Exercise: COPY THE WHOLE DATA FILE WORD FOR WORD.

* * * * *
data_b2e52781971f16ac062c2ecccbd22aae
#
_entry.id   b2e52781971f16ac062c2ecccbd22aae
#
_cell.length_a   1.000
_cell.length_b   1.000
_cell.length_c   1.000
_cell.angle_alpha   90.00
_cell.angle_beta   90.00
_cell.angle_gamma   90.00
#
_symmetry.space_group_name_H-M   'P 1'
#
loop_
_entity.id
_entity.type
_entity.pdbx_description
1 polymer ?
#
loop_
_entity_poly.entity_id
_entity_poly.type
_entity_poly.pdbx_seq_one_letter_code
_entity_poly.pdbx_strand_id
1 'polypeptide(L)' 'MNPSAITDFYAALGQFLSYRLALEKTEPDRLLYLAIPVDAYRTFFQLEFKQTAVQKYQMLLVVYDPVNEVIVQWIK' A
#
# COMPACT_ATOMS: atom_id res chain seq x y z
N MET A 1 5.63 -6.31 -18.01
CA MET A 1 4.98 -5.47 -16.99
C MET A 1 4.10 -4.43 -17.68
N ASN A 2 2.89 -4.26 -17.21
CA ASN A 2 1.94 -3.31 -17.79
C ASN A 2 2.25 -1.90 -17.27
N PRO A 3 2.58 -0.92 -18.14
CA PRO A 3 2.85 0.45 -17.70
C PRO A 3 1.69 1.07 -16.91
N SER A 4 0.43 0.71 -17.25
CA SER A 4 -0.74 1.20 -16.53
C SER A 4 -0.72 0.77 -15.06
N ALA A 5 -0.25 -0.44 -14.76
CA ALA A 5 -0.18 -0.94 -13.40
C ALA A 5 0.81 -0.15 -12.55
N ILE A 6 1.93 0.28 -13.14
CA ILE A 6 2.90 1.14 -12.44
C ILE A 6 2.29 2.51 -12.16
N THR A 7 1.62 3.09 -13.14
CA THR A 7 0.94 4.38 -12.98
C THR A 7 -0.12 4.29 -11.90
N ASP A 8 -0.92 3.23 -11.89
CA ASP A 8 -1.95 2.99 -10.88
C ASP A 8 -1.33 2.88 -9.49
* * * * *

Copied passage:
data_b2e52781971f16ac062c2ecccbd22aae
#
_entry.id   b2e52781971f16ac062c2ecccbd22aae
#
_cell.length_a   1.000
_cell.length_b   1.000
_cell.length_c   1.000
_cell.angle_alpha   90.00
_cell.angle_beta   90.00
_cell.angle_gamma   90.00
#
_symmetry.space_group_name_H-M   'P 1'
#
loop_
_entity.id
_entity.type
_entity.pdbx_description
1 polymer ?
#
loop_
_entity_poly.entity_id
_entity_poly.type
_entity_poly.pdbx_seq_one_letter_code
_entity_poly.pdbx_strand_id
1 'polypeptide(L)' 'MNPSAITDFYAALGQFLSYRLALEKTEPDRLLYLAIPVDAYRTFFQLEFKQTAVQKYQMLLVVYDPVNEVIVQWIK' A
#
# COMPACT_ATOMS: atom_id res chain seq x y z
N MET A 1 5.63 -6.31 -18.01
CA MET A 1 4.98 -5.47 -16.99
C MET A 1 4.10 -4.43 -17.68
N ASN A 2 2.89 -4.26 -17.21
CA ASN A 2 1.94 -3.31 -17.79
C ASN A 2 2.25 -1.90 -17.27
N PRO A 3 2.58 -0.92 -18.14
CA PRO A 3 2.85 0.45 -17.70
C PRO A 3 1.69 1.07 -16.91
N SER A 4 0.43 0.71 -17.25
CA SER A 4 -0.74 1.20 -16.53
C SER A 4 -0.72 0.77 -15.06
N ALA A 5 -0.25 -0.44 -14.76
CA ALA A 5 -0.18 -0.94 -13.40
C ALA A 5 0.81 -0.15 -12.55
N ILE A 6 1.93 0.28 -13.14
CA ILE A 6 2.90 1.14 -12.44
C ILE A 6 2.29 2.51 -12.16
N THR A 7 1.62 3.09 -13.14
CA THR A 7 0.94 4.38 -12.98
C THR A 7 -0.12 4.29 -11.90
N ASP A 8 -0.92 3.23 -11.89
CA ASP A 8 -1.95 2.99 -10.88
C ASP A 8 -1.33 2.88 -9.49